With an estimated global population of less than 4000 individuals, a number which is highly questionable because of the lack of extensive studies across their habitat, the red panda or ‘Himalayan firefox’ is one of the most secretive, vulnerable and poorly understood animals of the Himalaya.
Its range extends through dense broadleaf, pine and bamboo forests, a biodiversity rich habitat that occupies mountain slopes between roughly 8,000 and 12,000 feet (2.400 and 3.600 meters). Singalila National Park on the Indo-Nepal border is one of the best places to see them in the wild.
The national park has to be accessed by a grueling two hour Land Rover drive on what could have once been called a road. We began our search from Kayakatta, a tiny hamlet that rests on a ridge at an altitude of 10,000 feet. After a hot cup of chai we set off into the forest, hoping to get a lay of the land and catch some of the famed eastern Himalayan birdlife. Immediately, we spotted countless birds, such as the Streak-throated Yuhina, the Rusty cheeked Scimitar Babbler or the Blue Whistling Trush.
It was the third day when the first Red Panda was spotted! Once we got the news, the next few minutes were a big blur of excitement: bamboo undergrowth, slushy forest slopes and few falls before we could get to the spot. The tracker pointed to a large oak tree, a good distance away, where the panda was sleeping. We could see a part of the body, lit perfectly by the Himalayan sun. The name ‘firefox’ was truly apt.
My ATX spotting scope brought out the detail in every hair strand of the panda. We couldn’t get any closer as the hillside was too steep, so we had to content ourselves with views from the scope and a few digiscoped images using my phone mounted on the scope adapter.
On our walk back, we got another call about a large female in the area. Unlike our first panda, she was active and feeding among bamboo. We decided to head there immediately - and there she was… moving between branches, keeping a close eye on us. She stopped to grab a bamboo clump with her dark paws and started feeding. I clicked a few images and spent the rest of the time watching her with my binoculars, despite the fact that she was so close. I could observe the details of her ears, eyes, the raccoon-like face and the red pelt.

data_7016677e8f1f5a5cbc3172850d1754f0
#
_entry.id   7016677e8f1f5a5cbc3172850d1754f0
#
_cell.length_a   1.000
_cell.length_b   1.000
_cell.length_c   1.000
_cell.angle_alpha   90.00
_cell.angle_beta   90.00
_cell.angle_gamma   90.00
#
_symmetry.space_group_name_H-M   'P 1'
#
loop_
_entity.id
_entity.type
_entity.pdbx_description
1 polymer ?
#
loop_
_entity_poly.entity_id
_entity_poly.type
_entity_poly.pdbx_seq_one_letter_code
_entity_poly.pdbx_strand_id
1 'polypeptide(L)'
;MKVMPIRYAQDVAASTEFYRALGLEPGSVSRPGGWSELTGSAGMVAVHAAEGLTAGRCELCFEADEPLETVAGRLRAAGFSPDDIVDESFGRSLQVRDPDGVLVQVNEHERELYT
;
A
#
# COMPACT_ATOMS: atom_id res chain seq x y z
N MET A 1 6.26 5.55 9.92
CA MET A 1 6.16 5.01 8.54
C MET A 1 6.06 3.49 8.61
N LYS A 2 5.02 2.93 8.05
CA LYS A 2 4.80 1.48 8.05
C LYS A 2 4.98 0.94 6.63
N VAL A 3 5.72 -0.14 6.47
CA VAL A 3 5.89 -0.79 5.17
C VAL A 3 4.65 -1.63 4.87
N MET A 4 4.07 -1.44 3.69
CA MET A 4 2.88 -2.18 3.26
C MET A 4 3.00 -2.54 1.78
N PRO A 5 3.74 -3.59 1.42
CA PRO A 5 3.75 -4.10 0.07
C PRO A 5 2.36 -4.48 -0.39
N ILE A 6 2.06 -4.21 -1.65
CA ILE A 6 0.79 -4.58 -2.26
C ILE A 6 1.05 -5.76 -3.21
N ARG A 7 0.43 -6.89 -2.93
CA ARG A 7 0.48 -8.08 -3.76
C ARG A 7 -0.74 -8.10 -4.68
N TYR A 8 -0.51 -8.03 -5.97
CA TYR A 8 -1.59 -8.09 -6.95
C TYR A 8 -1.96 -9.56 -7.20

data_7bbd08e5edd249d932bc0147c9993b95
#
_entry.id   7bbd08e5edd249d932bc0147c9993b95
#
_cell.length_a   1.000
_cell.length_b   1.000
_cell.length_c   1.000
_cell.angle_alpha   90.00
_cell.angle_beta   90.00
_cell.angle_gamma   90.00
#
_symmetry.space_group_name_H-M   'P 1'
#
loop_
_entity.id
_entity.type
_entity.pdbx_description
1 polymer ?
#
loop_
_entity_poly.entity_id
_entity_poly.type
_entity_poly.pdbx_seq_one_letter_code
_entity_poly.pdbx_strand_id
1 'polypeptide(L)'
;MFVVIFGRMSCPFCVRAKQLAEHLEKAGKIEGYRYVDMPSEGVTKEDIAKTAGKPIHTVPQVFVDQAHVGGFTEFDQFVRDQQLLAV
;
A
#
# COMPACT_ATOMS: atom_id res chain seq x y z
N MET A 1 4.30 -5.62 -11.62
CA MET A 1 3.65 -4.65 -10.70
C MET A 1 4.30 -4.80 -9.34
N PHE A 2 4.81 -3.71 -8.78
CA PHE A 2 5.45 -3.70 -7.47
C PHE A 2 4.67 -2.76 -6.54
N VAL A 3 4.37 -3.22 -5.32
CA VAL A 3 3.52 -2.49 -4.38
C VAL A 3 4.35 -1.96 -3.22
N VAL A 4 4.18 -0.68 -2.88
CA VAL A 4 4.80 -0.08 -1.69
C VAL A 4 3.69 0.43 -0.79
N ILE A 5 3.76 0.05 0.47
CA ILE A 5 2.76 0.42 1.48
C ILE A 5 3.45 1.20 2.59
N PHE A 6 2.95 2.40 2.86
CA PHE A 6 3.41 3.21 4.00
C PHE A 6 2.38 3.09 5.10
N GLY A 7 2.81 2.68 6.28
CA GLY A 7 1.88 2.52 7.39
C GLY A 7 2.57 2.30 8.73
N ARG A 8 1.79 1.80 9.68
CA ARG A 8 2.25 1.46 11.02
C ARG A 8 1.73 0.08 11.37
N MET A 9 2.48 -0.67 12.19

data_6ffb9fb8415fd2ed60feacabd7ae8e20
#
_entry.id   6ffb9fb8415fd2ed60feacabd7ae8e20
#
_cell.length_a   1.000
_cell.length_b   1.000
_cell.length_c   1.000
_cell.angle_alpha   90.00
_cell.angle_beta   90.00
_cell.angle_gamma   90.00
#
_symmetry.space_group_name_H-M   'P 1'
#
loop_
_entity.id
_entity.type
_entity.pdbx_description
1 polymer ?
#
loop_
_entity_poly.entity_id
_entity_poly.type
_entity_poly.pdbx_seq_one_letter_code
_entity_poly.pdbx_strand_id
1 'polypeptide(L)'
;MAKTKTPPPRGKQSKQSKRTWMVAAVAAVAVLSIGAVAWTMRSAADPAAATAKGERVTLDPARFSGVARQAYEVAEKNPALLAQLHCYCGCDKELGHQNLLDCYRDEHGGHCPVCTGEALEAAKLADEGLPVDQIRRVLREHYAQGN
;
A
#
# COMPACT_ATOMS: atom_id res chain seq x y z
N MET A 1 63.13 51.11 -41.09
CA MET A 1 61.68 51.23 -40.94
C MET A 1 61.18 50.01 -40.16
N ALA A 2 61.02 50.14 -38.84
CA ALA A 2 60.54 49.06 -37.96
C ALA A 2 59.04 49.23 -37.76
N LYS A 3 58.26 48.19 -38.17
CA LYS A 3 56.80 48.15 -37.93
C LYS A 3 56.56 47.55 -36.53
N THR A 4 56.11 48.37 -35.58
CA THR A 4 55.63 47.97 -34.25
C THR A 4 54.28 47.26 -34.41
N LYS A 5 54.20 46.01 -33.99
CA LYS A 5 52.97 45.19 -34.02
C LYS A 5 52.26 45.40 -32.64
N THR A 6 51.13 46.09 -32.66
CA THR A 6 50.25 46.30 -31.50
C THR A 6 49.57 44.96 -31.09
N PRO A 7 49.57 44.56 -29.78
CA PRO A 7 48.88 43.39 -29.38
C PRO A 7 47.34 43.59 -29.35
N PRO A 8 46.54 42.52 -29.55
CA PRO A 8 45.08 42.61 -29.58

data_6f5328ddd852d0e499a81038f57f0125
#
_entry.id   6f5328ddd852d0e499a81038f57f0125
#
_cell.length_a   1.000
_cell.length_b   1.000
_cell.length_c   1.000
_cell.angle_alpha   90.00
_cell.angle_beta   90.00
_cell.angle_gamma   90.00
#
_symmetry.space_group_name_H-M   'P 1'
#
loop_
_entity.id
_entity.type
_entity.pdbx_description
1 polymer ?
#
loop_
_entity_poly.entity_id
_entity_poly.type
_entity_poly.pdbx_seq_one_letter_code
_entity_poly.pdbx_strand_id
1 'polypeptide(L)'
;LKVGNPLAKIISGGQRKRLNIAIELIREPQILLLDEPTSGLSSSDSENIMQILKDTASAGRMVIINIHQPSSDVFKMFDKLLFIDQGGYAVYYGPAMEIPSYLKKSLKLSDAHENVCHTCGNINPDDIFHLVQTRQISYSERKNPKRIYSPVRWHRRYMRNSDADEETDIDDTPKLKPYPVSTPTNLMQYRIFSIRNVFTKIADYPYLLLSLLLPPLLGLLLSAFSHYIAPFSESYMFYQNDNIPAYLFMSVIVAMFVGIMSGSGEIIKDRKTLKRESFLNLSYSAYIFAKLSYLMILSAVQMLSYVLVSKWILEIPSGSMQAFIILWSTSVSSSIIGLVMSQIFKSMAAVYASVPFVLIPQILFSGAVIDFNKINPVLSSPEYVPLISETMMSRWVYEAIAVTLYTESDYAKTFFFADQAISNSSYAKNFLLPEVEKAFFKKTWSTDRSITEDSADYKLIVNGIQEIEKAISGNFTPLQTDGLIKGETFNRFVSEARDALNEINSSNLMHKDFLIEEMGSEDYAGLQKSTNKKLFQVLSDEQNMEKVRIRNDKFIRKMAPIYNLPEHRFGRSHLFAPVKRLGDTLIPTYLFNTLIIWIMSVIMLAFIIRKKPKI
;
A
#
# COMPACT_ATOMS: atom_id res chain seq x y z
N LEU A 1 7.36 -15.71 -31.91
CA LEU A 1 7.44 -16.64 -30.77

Learning about panda habits, their feeding preferences and the seasonal changes in their habitat helps the local guides in their tracking. Pandas are active through the day and night, feeding every few hours, quenching their thirst and returning back to the canopy to sleep. Bamboo forms a large part of their diet throughout the year. Their mouth and digestion are designed specially to help digest this leaf and the cellulose content that it brings along. These unique characteristics classify pandas under a separate monotypic genus: Ailurus.
The next day dawned bright and clear, having already seen two red pandas, we were quite content to dive back into the avifauna. On one of these walks, to our total disbelief, we stumbled across a large male panda. It was the most satisfying experience because we managed to find one on our own. He sat just off the path, on a large tree, scratching himself and licking his paws. It was beautiful to watch him move through the canopy.
On our last day, we bid farewell to our drivers on reaching the Indian town of Maneybhanjan and then carried on driving further into the Indian mainland with a multitude of interesting thoughts in our heads and a sense of achievement in our hearts.
It was an interesting trip where we met the first set of villages that were inviting keen enthusiasts to try and see the lesser known panda in their backyard forest. Locals who were earlier clearing out large tracks of forest land and even hunting pandas for the trade are now working as trackers or as members of the wildlife department. This is surely the first step of conservation, to realize the importance of the biodiversity in your own home
Surya Ramachandran is academically an engineer from the south indian city of Chennai who later pursued his passion into the wild. His jungle journey that commenced in the forests of Satpura at Forsyths, started as an intern and then later turned into a full time naturalist. He currently is working on creating wildlife tours in off the map destinations and setting up wildlife lodges and experiences in Ladakh in the trans-Himalayas with snow leopard and other lesser fauna present there as the focus.